International AIDS Conference Could Return To U.S. If Ban On HIV-Positive Visitors Is Reversed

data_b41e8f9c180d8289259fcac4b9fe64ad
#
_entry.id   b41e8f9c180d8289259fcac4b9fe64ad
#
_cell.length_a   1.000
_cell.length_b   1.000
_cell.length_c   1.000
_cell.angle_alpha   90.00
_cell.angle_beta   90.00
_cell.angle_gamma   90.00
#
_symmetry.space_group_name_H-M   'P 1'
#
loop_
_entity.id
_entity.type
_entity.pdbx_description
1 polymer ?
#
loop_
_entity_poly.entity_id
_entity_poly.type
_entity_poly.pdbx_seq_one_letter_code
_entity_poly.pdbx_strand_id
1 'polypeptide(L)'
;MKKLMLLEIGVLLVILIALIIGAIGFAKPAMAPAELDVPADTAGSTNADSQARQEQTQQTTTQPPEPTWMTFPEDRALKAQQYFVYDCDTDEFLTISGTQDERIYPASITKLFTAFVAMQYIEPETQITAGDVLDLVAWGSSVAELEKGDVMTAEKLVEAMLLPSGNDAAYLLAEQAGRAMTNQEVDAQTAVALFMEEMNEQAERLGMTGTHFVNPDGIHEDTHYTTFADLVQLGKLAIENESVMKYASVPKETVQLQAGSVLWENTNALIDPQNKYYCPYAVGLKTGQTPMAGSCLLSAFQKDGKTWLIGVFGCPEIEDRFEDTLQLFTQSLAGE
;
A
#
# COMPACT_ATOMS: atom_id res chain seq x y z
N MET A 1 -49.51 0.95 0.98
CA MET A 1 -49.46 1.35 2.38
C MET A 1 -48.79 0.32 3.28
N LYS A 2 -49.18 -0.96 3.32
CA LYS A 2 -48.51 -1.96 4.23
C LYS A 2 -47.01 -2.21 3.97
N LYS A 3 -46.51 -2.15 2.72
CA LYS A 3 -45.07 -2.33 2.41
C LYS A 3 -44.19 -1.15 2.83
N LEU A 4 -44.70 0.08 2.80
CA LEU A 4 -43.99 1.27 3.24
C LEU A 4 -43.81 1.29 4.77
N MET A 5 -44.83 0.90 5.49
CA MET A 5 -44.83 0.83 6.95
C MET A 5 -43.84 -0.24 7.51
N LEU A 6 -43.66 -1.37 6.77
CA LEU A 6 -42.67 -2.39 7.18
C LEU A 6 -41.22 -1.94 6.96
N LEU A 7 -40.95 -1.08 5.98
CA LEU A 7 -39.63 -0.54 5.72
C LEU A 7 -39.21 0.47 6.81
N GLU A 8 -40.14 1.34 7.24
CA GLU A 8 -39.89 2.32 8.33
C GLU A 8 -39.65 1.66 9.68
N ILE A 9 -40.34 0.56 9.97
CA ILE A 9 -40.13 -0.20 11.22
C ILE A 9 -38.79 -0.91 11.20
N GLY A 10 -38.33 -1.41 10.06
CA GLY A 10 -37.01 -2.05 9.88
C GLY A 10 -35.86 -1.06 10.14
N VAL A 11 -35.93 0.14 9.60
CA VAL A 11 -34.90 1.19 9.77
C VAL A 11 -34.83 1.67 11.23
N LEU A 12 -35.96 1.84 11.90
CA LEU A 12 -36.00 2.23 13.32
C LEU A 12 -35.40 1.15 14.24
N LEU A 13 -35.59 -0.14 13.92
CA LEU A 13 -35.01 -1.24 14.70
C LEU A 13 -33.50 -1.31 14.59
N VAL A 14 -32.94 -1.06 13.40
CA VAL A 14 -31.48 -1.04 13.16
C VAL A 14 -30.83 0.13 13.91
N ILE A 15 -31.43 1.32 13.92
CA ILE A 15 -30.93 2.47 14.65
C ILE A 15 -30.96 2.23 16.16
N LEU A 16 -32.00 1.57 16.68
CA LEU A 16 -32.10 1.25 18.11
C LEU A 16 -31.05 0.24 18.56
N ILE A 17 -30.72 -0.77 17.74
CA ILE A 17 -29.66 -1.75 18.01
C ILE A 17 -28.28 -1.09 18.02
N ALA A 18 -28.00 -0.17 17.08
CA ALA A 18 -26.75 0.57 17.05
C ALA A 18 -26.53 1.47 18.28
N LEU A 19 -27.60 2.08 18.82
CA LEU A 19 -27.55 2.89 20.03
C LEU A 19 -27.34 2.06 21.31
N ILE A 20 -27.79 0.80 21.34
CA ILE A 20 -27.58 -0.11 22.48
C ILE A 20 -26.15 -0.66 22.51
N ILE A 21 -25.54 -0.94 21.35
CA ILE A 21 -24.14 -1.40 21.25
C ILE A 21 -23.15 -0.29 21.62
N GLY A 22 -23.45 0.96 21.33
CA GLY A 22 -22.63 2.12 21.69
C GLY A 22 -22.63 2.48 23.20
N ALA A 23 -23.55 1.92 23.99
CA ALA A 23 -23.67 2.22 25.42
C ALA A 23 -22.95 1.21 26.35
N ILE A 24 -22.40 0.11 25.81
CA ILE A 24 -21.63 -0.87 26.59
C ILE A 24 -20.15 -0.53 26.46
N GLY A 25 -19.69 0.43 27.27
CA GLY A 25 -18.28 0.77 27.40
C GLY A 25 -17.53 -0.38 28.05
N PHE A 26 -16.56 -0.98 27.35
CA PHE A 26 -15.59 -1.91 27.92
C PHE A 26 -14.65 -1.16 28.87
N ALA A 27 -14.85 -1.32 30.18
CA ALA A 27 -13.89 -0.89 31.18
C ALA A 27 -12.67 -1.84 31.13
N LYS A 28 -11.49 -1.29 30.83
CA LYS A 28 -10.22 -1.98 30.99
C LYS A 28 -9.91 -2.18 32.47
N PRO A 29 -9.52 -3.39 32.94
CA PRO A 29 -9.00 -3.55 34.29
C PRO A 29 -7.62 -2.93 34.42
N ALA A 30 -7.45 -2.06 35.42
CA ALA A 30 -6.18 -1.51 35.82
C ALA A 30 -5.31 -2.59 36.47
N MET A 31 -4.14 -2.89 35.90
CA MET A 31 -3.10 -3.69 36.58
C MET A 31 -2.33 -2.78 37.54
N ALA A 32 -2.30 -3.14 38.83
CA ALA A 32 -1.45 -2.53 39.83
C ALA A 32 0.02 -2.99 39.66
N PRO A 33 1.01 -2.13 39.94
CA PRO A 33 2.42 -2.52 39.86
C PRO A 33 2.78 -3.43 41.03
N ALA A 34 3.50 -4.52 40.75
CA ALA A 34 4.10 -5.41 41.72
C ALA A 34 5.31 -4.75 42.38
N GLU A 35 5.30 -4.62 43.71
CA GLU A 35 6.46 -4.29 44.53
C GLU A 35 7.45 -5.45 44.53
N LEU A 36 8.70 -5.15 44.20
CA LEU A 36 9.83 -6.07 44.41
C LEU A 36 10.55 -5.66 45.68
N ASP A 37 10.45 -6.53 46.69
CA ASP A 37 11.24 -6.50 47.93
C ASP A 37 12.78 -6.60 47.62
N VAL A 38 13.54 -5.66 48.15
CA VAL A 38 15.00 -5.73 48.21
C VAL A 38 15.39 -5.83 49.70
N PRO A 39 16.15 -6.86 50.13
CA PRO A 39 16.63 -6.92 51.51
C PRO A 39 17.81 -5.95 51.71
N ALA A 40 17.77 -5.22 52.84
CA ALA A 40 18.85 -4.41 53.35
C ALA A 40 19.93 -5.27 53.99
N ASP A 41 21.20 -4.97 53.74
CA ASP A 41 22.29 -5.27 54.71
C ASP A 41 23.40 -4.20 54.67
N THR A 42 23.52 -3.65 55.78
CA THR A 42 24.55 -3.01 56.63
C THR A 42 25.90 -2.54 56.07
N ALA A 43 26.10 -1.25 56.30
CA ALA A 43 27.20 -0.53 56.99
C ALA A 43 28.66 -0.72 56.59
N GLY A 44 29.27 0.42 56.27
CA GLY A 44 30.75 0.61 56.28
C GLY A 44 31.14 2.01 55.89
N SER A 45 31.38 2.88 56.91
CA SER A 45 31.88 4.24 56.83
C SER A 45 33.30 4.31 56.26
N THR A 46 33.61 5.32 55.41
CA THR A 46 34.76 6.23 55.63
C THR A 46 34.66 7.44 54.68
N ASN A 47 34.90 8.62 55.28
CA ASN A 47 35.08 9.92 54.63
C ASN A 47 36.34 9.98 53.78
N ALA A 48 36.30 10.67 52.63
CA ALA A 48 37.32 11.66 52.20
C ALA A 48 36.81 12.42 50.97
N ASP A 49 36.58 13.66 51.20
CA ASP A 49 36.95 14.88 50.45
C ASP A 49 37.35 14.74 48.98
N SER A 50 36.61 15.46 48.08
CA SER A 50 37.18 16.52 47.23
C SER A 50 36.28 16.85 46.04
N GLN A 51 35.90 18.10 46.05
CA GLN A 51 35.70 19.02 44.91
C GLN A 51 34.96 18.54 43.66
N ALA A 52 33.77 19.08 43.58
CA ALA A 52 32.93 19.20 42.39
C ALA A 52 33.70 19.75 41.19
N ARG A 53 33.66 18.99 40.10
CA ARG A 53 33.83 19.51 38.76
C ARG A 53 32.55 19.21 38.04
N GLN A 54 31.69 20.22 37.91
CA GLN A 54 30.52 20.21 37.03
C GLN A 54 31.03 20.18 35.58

The International AIDS Society (IAS) announced Thursday it is considering Washington, D.C., as the location for the 2012 biannual International AIDS Conference, Science Magazine's blog, the ScienceInsider reports. "But before it holds the conference anywhere in the U.S., the federal government must change a law that bans HIV-infected people from entering the country," according to Science Insider. The conference has not been held in the U.S. since 1990, because the government banned people living with HIV from entering the U.S. "This long-standing law, which is contrary to all scientific evidence and human rights principles, is one of the U.S.'s weakest spots in HIV policy," IAS President Julio Montaner said in a statement. The law has been repealed, but HHS still has HIV on the list of communicable diseases that bar entry. "In a statement to ScienceInsider, HHS said it has submitted 'a notice of proposed rule-making to implement this change' to the Office of Management and Budget for its review," according to the blog (Cohen, ScienceInsider/Science, 6/11).This is part of the KHN Morning Briefing, a summary of health policy coverage from major news organizations. Sign up for an email subscription.